Her findings pushed her further into the dark field of occultism. The Pariahs were long gone. She'd alienated them with her theories. But she refused to give up on her parents.
Élodie had to set out into the cold, misty evening. She turned a corner, leaving Paris' 13th arrondissement, an eccentric neighborhood with a substantial library dating from the middle ages. She had pressing work to do for Hazra Shah, the Collector, an occult specialist who archived rare artifacts.
He’d recruited her after she’d salvaged a rare stolen Maori statue of spidery fangs like the claws she'd seen on Dyer island. For the next five years, Élodie had been procuring occult relics for the Collector. In exchange, he provided large sums of money, equipment, and precise information about obscure manuscripts.
Just as the Collector requested, she had secured the annals of a witch trial convicting a mother birthing conjoined twins in the 17th century. According to legend, an occult incantation was engraved on a set of skulls, all of which the Collector possessed except one—the witch's skull. There were no traces of where the skull was now, but Élodie had found a newspaper article dating back to the same year, mentioning that most remains had been relocated to the catacombs to avoid a pandemic. Élodie was acting on a hunch. Breaking into the catacombs to retrieve a lost skull involved certain risks, but no more than the previous work she'd done for the Collector.
With a flashlight, she followed the ancient layout of the catacombs and spotted a collapsed wall. A few large stones blocked the way in. She grabbed her portable XRF analyzer and scanned the materials of the wall. Working for the Collector had its perks. The brick mortar had been poorly mixed, showing high traces of sand. The whole thing was brittle, and the ground was moist from the damp evening air. This was her way in.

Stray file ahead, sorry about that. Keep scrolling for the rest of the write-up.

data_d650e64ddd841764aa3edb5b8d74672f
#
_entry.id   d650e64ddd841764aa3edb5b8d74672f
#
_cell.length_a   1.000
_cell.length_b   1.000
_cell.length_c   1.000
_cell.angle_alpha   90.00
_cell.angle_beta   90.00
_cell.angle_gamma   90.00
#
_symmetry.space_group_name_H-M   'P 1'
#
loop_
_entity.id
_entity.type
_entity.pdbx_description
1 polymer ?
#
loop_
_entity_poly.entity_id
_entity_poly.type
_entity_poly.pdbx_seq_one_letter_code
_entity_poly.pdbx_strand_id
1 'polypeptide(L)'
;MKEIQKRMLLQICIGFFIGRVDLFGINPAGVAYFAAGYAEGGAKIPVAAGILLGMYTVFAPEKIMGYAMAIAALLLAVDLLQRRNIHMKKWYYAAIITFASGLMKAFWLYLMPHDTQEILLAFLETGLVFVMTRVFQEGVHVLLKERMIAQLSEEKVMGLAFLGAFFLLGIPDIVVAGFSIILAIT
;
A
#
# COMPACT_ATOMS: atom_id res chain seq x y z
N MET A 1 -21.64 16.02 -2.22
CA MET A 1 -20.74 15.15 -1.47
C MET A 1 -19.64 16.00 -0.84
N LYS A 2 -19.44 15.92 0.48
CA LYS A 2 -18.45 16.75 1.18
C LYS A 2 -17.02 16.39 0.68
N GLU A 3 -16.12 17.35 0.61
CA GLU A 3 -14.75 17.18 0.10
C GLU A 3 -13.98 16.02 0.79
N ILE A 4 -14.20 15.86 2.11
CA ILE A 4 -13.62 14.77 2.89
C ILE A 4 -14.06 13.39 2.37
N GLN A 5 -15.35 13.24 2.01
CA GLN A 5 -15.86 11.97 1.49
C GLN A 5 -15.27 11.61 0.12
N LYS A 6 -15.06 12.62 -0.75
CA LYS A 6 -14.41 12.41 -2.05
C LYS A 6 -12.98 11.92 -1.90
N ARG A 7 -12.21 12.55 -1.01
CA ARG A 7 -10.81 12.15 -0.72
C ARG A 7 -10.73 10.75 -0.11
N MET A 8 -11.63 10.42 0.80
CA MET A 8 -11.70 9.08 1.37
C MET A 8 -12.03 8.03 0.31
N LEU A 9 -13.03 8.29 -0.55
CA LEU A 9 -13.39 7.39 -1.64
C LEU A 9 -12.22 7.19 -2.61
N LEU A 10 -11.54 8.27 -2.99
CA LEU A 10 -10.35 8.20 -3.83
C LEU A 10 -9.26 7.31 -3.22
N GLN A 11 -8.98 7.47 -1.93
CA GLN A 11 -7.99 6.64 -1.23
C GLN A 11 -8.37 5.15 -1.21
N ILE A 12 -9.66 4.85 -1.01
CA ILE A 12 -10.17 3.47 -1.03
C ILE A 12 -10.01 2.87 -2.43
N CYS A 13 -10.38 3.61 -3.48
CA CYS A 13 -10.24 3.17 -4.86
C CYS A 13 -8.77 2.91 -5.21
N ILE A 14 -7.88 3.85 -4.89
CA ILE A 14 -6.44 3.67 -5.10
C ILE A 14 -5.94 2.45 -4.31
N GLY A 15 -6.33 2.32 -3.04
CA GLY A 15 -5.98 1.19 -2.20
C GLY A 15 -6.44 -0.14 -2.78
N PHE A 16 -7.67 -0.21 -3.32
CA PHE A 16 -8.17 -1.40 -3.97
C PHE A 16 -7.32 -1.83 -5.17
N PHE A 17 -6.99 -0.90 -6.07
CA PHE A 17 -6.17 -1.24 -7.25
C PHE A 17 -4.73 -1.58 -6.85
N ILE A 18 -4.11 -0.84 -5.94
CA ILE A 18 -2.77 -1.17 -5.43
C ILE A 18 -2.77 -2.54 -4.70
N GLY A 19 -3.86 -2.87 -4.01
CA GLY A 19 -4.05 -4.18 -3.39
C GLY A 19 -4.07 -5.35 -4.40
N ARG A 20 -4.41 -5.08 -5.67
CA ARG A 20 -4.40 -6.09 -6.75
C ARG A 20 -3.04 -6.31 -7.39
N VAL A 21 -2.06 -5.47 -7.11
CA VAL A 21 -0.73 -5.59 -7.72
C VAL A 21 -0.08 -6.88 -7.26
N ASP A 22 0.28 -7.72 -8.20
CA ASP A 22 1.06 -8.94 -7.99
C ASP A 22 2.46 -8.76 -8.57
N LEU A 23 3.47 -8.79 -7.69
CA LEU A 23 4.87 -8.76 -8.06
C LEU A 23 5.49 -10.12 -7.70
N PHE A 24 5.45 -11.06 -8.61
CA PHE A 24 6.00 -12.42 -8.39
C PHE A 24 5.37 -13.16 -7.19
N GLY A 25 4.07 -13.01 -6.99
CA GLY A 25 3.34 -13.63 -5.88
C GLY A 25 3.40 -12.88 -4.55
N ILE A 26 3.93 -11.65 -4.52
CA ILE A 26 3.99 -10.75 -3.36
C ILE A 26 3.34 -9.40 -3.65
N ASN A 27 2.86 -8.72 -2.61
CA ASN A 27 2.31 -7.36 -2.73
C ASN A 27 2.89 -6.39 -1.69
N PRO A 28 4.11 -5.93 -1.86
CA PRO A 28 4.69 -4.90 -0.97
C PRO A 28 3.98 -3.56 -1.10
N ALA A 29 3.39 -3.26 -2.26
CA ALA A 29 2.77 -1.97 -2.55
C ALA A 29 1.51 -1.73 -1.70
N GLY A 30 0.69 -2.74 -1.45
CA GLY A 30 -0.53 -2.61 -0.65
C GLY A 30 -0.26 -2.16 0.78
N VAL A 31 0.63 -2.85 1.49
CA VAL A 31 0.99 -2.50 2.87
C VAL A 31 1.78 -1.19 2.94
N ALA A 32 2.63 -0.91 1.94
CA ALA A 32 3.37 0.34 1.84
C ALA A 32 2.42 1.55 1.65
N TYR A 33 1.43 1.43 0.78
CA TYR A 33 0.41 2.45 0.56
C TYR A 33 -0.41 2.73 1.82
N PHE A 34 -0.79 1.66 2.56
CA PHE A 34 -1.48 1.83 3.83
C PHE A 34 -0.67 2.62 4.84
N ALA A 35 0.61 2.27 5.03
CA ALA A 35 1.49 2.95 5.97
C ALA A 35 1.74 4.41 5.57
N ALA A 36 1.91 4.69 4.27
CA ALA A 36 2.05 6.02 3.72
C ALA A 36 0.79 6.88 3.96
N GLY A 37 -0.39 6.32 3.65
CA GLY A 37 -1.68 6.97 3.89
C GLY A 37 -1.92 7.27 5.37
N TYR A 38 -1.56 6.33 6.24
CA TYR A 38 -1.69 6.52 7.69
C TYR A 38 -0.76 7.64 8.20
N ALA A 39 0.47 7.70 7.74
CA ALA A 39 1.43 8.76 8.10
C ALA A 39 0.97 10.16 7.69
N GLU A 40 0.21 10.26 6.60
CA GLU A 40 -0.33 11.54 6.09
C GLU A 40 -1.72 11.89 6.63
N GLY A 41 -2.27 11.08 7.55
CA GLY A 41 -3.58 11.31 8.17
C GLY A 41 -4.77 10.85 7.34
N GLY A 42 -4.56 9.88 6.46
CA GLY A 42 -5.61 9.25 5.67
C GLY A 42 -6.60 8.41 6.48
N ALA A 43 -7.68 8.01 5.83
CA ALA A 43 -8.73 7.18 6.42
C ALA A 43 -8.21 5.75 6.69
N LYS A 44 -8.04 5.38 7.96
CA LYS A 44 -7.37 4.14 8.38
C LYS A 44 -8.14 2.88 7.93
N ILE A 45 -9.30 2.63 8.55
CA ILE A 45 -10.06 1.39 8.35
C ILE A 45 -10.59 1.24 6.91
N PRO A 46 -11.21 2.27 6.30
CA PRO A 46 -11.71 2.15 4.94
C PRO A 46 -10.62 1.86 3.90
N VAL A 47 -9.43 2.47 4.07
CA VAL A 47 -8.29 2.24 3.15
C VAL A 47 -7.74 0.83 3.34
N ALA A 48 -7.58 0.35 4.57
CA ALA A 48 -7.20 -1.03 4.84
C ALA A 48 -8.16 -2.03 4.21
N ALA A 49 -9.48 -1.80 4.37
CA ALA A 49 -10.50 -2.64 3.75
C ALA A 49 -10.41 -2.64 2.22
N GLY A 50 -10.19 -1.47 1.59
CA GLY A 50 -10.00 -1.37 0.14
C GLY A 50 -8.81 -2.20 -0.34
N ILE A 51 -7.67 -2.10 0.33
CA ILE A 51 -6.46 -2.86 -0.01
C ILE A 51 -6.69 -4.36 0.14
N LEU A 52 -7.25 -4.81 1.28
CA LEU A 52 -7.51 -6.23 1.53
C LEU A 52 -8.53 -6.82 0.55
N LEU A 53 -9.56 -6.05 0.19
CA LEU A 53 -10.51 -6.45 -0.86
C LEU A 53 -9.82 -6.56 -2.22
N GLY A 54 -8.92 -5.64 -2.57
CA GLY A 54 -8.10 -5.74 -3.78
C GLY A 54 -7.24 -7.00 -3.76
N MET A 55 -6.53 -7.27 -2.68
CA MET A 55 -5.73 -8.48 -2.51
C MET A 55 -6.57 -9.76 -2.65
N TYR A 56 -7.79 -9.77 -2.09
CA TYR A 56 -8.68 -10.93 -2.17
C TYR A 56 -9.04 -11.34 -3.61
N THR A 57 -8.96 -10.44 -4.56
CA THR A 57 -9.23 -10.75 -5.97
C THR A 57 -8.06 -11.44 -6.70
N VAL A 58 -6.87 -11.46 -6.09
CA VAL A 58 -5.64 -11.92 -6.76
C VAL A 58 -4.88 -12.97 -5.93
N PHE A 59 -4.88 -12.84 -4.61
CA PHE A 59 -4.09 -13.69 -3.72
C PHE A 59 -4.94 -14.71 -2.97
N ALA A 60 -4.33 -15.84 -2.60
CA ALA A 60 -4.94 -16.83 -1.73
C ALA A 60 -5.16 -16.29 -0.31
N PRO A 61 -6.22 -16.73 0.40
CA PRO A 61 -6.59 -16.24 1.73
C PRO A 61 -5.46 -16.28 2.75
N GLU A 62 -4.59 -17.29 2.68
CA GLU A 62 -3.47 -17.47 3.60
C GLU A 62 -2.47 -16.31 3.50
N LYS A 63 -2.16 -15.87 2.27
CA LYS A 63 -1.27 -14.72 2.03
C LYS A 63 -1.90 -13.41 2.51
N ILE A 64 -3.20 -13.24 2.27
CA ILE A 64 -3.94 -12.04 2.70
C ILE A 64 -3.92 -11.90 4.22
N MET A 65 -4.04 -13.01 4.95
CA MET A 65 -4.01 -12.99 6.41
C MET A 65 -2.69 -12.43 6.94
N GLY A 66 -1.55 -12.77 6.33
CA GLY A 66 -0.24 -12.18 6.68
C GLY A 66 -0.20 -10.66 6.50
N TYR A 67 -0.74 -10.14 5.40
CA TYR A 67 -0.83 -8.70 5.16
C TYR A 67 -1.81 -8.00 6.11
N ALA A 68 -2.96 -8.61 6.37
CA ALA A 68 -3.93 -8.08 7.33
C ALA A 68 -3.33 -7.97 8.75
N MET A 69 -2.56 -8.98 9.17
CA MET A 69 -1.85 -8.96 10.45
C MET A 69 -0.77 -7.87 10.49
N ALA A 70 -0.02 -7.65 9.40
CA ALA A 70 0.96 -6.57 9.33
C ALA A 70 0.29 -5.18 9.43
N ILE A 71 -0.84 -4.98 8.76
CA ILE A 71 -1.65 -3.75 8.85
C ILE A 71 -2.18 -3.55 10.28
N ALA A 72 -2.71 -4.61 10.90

The journey beneath was long and treacherous. The air was heavy and moldy. She gasped when her key-chain flashlight hit an endless wall of bleached-white skulls.
Something cracked behind her. She spun around and collided headfirst with a baseball bat. Pain exploded in her skull and darkness filled her view.
When she came to, a man was carrying her over his shoulder, venturing deeper inside the catacombs. He was wearing a dark robe.
The Black Vale.
She'd managed to elude them until now. Ruthless and lethal, they went by many names. She'd figured out that they ultimately all worked for the same group, a ring of occult fanatics rumored to perform human sacrifices for what they called The Old One. She had to get out of here fast.
Élodie spotted a loose skull on the wall, grabbed it, and smashed it on her assaulter's head. Stunned, the man lost his balance and Élodie hit the ground running. As she turned a corner, she suddenly felt a sharp pain to her side.
She looked down and saw a large blade planted there. Shocked, she removed the knife and warm blood spurted out.
Her heartbeat rang in her ears as her vision blurred.
She fell to her knees. Summoning all her strength, she drew a circle on the ground with a shaking, blood-red finger and traced a line in the middle.
An opaque heaviness fell over her shoulders. A familiar scent of vanilla-spiked fruits and lychee nuts coated the air. Thin, tropical rain drizzled down leafy vines. Warmth.
A ghostly cry erupted from the thick foliage.
Élodie looked up and the vines turned into hissing snakes. The soft canopy soil suddenly turned ashen and collapsed under her feet. She sank into something dense and cold that swallowed her like quicksand. She screamed, before being smothered by... the abyss...the infinite... the hole...
She found what she had been searching for.
See you in the Fog,
The Dead by Daylight team.